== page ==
What happens in juvenile court, stays in juvenile court. That’s what a lot of people think, but it isn’t always true. The military, law enforcement, bar examiners and judges, for example, can access juvenile records and consider any findings of delinquency. Serving supervised probation – even as a juvenile – could impact your child’s eligibility for a pre-trial intervention first time offender’s program. And, contrary to a popular misconception, juvenile proceedings are not dismissed or expunged when the juvenile turns 18.
Children who offend are often good kids who get into trouble because of negative peer influence. The best result usually involves addressing the underlying causes and influences to best insure the child won’t reoffend.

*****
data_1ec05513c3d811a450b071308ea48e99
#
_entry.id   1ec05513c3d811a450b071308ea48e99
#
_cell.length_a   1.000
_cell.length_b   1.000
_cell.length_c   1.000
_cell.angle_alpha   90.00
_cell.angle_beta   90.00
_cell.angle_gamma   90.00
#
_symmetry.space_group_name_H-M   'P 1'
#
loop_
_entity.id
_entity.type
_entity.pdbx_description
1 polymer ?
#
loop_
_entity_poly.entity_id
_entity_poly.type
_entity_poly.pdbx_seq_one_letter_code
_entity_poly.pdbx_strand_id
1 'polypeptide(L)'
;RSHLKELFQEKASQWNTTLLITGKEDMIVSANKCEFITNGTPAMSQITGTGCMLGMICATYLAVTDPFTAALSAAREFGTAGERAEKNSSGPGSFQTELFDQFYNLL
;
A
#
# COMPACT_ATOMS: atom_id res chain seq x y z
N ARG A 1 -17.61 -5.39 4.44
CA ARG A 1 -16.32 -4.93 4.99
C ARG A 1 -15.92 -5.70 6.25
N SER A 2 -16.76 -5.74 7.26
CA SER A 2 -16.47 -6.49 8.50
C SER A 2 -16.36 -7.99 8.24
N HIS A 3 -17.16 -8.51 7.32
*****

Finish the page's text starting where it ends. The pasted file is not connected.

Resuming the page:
Common juvenile offenses include:
- Curfew and loitering
- Drug abuse
- Simple assault
- Disorderly conduct
- Criminal/malicious mischief
- Liquor law violations
- Robbery and burglary
Attorney Sean Spinello spends time talking to children and their parents about the facts of the case and ways to avoid future contact with the law. He also makes sure that the resolution takes into consideration not only the charge itself, but the particular circumstances and wishes of the child and family and implications of a disposition on the child’s future.